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Zhao, Xiangyu; Egli, Ramon; Gilder, Stuart A. and Müller, Sebastian (2016): Microbially assisted recording of the Earth's magnetic field in sediment. In: Nature Communications, Vol. 7, 10673 [PDF, 1MB]

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Abstract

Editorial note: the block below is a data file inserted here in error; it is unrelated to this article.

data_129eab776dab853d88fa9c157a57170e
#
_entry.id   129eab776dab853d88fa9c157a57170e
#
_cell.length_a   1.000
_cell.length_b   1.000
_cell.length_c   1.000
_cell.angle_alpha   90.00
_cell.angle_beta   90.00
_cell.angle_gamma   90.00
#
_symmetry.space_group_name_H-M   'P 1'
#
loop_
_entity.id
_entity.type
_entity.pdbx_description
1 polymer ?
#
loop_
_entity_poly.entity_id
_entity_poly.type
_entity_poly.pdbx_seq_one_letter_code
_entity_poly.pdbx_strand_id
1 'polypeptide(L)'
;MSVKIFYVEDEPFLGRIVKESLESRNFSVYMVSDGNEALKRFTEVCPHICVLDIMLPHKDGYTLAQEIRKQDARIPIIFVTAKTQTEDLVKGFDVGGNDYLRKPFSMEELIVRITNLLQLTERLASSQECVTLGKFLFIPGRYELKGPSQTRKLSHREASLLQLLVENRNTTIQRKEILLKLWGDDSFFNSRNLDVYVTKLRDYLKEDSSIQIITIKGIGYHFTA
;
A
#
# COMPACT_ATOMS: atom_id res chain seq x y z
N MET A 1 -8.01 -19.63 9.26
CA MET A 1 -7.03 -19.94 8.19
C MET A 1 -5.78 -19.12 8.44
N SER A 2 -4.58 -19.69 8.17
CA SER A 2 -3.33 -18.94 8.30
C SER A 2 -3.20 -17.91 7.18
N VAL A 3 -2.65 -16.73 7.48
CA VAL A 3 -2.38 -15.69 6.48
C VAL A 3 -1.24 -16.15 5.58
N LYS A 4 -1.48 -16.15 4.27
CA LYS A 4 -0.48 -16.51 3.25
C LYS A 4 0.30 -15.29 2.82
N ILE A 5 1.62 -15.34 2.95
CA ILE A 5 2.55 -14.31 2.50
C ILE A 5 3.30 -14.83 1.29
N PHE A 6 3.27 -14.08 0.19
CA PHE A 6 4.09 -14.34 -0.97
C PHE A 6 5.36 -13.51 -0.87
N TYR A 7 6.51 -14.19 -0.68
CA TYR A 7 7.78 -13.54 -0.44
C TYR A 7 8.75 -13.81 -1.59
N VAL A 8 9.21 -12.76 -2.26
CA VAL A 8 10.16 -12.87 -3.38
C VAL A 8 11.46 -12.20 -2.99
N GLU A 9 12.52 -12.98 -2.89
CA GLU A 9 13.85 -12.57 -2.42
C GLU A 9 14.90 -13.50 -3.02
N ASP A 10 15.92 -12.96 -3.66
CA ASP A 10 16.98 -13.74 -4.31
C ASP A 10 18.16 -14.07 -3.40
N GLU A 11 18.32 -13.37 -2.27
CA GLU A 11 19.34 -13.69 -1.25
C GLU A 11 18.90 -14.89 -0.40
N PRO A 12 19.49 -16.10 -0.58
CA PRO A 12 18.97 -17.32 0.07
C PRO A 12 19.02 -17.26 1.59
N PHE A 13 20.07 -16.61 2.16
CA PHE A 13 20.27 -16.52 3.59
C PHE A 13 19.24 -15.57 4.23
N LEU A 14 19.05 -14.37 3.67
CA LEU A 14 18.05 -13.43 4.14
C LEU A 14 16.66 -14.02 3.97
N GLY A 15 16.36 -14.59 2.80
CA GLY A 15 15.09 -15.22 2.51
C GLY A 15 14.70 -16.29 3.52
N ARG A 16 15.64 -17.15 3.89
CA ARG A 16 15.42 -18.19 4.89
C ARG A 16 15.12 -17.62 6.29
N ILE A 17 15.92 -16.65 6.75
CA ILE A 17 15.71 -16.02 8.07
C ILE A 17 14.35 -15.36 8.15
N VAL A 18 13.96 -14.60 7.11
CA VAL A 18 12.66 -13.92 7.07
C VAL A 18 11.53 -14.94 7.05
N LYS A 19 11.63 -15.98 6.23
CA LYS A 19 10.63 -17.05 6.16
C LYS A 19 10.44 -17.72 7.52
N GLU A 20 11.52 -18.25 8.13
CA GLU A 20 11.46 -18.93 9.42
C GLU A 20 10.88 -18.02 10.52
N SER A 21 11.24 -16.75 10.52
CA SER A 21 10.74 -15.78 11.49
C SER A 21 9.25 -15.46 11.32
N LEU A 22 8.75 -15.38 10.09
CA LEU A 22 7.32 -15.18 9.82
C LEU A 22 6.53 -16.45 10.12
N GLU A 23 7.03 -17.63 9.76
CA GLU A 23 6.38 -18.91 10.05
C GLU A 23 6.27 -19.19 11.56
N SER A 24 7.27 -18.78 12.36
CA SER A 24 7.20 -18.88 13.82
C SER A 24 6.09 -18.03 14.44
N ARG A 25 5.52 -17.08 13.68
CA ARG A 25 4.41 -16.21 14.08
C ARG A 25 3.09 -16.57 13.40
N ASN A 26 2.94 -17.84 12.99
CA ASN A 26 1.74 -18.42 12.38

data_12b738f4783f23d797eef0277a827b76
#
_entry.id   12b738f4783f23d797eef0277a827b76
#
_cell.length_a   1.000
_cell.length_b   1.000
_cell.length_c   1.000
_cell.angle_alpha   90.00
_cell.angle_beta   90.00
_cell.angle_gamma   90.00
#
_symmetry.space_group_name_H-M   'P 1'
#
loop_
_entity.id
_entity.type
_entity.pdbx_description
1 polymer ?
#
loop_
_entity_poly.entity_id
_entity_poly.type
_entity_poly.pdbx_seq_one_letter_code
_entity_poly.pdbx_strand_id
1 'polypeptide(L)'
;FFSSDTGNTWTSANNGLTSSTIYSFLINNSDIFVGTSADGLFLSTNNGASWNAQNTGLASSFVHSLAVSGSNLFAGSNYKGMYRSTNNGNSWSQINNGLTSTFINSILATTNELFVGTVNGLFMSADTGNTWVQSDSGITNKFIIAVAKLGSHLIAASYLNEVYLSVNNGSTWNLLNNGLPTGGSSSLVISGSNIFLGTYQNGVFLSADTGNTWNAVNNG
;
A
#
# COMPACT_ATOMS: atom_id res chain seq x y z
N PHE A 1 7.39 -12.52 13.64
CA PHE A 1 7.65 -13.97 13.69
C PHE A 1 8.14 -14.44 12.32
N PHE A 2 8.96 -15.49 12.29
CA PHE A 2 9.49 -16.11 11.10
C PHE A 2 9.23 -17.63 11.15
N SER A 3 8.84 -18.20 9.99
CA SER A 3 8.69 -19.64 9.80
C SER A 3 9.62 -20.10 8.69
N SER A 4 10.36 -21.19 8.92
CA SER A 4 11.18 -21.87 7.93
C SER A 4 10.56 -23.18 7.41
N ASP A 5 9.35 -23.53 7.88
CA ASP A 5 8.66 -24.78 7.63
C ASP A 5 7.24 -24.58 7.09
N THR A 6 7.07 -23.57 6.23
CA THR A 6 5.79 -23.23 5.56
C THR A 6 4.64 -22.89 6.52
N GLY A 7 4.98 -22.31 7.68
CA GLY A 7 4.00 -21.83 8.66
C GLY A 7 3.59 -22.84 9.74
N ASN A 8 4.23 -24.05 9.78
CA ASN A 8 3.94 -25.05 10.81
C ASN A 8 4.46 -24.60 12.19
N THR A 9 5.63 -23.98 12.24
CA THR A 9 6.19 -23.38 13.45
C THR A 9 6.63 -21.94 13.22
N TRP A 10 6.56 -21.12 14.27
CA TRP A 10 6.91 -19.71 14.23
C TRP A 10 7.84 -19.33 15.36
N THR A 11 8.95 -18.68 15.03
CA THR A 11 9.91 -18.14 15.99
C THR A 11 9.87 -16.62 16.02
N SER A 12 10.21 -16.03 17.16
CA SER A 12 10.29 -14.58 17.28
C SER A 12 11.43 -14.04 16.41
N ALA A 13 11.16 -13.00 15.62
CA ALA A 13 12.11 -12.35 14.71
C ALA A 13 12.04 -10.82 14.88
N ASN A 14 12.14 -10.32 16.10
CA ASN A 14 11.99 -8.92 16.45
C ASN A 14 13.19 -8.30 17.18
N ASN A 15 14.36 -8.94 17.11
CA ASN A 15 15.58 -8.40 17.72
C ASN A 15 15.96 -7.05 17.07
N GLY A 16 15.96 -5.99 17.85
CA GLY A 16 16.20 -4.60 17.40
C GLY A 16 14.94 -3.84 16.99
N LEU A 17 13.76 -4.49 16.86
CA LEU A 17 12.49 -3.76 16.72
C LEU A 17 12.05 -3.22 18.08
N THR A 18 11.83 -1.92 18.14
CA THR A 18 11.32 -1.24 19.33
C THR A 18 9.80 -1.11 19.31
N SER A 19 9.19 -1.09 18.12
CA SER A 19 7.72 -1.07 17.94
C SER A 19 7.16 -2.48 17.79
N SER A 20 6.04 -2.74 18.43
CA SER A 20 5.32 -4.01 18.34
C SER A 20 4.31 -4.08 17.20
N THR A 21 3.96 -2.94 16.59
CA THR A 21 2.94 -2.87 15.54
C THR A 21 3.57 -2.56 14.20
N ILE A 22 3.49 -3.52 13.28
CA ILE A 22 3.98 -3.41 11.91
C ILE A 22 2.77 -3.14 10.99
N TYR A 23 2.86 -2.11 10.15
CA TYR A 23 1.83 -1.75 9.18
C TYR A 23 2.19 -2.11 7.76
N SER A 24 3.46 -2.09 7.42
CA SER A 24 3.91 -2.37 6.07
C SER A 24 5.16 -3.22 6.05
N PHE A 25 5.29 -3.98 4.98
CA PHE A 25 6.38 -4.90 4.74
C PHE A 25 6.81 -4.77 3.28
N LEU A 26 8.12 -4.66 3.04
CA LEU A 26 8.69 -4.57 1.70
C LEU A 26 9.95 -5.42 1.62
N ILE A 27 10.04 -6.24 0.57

Sediments continuously record variations of the Earth's magnetic field and thus provide an important archive for studying the geodynamo. The recording process occurs as magnetic grains partially align with the geomagnetic field during and after sediment deposition, generating a depositional remanent magnetization (DRM) or post-DRM (PDRM). (P) DRM acquisition mechanisms have been investigated for over 50 years, yet many aspects remain unclear. A key issue concerns the controversial role of bioturbation, that is, the mechanical disturbance of sediment by benthic organisms, during PDRM acquisition. A recent theory on bioturbation-driven PDRM appears to solve many inconsistencies between laboratory experiments and palaeomagnetic records, yet it lacks experimental proof. Here we fill this gap by documenting the important role of bioturbation-induced rotational diffusion for (P) DRM acquisition, including the control exerted on the recorded inclination and intensity, as determined by the equilibrium between aligning and perturbing torques acting on magnetic particles.

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